The effect of dietary resistant starch type 2 on the microbiota and markers of gut inflammation in rural Malawi children.

Isabel Ordiz, Thaddaeus May, Kathie Mihindukulasuriya, John Martin, Jan Crowley, Phillip Tarr, Kelsey Ryan, Elissa Mortimer, Geetha Gopalsamy, Ken Maleta, Makedonka Mitreva, Graeme Young, Mark Manary

    Research output: Contribution to journalArticlepeer-review

    35 Citations (Scopus)

    Abstract

    Background

    Resistant starch (RS) decreases intestinal inflammation in some settings. We tested the hypothesis that gut inflammation will be reduced with dietary supplementation with RS in rural Malawian children. Eighteen stunted 3–5-year-old children were supplemented with 8.5 g/day of RS type 2 for 4 weeks. The fecal samples were analyzed for the microbiota, the microbiome, short chain fatty acids, metabolome, and proteins indicative of inflammation before and after the intervention. Subjects served as their own controls.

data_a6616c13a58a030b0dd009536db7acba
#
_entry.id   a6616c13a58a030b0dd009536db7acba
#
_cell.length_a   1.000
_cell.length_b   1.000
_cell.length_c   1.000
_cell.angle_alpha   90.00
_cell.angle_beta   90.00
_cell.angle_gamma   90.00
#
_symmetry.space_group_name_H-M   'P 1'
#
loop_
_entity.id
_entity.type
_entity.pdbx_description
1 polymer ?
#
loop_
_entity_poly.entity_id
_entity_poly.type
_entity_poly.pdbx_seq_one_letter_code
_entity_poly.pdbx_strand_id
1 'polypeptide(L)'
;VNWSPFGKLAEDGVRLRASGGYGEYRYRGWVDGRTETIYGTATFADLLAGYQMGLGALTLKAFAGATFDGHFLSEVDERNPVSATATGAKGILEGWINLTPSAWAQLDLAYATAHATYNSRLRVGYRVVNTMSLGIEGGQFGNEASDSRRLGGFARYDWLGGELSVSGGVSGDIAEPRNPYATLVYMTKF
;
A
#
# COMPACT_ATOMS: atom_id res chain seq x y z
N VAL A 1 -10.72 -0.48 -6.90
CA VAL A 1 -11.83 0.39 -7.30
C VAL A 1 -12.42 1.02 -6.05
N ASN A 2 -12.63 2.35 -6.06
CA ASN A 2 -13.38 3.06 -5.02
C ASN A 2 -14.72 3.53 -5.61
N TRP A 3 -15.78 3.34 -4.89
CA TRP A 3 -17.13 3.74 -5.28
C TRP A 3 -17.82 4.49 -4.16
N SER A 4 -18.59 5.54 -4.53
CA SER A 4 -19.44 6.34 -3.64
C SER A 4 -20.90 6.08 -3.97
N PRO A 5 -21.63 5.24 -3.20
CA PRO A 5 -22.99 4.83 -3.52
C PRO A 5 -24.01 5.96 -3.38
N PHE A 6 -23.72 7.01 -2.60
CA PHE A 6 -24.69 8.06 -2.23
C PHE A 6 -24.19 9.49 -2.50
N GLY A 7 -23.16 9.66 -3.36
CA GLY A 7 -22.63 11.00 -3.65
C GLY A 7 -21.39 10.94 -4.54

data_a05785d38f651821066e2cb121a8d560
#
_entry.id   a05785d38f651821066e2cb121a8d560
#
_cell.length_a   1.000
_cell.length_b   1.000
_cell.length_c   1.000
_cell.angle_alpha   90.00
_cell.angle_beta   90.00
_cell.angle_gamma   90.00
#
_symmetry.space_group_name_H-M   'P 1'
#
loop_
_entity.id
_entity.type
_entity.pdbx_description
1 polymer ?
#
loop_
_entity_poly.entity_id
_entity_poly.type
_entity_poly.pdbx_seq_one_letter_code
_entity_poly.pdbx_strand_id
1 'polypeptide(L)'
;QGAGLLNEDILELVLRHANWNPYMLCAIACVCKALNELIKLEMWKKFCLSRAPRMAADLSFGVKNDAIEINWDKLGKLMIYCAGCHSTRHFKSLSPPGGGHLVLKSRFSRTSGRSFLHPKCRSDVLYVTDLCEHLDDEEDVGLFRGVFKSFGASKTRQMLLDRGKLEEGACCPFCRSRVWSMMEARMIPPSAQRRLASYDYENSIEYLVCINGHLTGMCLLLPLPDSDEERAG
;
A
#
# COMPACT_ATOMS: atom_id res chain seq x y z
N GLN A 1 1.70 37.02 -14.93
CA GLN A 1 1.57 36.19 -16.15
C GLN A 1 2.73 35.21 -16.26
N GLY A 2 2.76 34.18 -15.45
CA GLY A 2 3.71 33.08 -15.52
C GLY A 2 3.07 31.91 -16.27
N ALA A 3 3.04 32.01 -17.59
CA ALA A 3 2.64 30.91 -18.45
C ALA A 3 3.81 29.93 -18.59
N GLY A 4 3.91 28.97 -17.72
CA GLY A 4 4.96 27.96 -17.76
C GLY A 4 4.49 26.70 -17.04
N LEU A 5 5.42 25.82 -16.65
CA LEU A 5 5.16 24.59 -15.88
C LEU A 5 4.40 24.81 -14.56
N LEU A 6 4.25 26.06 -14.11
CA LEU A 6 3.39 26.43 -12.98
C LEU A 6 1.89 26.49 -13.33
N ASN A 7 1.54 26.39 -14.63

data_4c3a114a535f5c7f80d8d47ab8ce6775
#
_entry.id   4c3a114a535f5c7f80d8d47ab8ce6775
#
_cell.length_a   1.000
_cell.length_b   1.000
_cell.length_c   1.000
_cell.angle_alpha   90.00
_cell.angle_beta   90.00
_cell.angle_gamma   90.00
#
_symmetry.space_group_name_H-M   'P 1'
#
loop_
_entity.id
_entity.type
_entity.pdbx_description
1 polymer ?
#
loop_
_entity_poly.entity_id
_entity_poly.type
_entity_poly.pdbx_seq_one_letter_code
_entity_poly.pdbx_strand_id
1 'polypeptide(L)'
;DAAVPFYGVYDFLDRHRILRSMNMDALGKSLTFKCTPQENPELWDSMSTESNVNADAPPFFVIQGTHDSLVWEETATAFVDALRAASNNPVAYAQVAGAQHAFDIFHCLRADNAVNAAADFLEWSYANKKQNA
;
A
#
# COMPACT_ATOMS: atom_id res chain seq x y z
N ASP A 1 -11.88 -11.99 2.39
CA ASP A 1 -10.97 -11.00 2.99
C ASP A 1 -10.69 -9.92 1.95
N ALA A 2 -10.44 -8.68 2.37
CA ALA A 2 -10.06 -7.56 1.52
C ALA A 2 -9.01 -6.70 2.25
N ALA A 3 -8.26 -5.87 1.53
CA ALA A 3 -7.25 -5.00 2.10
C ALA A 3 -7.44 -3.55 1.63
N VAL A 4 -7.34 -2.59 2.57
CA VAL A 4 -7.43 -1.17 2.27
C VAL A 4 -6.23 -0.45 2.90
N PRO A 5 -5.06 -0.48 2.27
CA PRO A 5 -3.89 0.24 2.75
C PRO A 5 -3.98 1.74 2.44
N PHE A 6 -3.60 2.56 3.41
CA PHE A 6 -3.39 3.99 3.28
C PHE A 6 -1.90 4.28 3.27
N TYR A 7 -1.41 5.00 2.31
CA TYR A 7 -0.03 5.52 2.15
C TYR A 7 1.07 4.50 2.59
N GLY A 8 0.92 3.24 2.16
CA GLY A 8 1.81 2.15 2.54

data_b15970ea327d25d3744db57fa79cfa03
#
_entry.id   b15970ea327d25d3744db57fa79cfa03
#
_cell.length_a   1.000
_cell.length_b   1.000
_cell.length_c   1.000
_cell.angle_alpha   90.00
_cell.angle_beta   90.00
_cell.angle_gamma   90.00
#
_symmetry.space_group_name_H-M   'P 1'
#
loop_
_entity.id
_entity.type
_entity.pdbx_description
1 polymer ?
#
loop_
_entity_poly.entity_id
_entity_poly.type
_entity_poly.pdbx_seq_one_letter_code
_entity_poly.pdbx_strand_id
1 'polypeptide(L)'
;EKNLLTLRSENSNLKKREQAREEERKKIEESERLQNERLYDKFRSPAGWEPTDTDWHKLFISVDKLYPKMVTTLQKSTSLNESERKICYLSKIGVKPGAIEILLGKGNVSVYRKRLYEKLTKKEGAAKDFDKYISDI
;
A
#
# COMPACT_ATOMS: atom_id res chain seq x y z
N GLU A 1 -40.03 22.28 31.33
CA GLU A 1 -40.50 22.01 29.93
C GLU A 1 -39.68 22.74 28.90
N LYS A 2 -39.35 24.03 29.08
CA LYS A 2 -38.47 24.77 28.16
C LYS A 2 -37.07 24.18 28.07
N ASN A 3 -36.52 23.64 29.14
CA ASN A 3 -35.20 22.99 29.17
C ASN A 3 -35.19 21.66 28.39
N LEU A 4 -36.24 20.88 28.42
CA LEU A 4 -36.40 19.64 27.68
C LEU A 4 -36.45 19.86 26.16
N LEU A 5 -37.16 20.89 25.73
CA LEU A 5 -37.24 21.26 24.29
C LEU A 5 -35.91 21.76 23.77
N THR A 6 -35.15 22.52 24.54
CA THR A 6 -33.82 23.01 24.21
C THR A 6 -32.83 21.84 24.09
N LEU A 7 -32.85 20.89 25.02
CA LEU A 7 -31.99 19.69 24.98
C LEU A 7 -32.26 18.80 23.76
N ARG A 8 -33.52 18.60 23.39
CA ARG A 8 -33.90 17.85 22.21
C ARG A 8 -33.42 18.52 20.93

Results

    The consumption of RS changed the composition of the microbiota; at the phylum level Actinobacteria increased, while Firmicutes decreased. Among the most prevalent genera, Lactobacillus was increased and RoseburiaBlautia, and Lachnospiracea incertae sedis were decreased. The Shannon H index at the genus level decreased from 2.02 on the habitual diet and 1.76 after the introduction of RS (P < 0.01). Fecal acetate concentration decreased, and fecal propionate concentration increased after RS administration (−5.2 and 2.0 μmol/g, respectively). Fecal calprotectin increased from 29 ± 69 to 89 ± 49 μg/g (P = 0.003) after RS was given. The lipopolysaccharide biosynthesis pathway was upregulated.

    Conclusions

    Our findings do not support the hypothesis that RS reduces gut inflammation in rural Malawian children.

    Original languageEnglish
    Article number37
    Pages (from-to)37
    Number of pages9
    JournalMicrobiome
    Volume3
    DOIs
    Publication statusPublished - 2015

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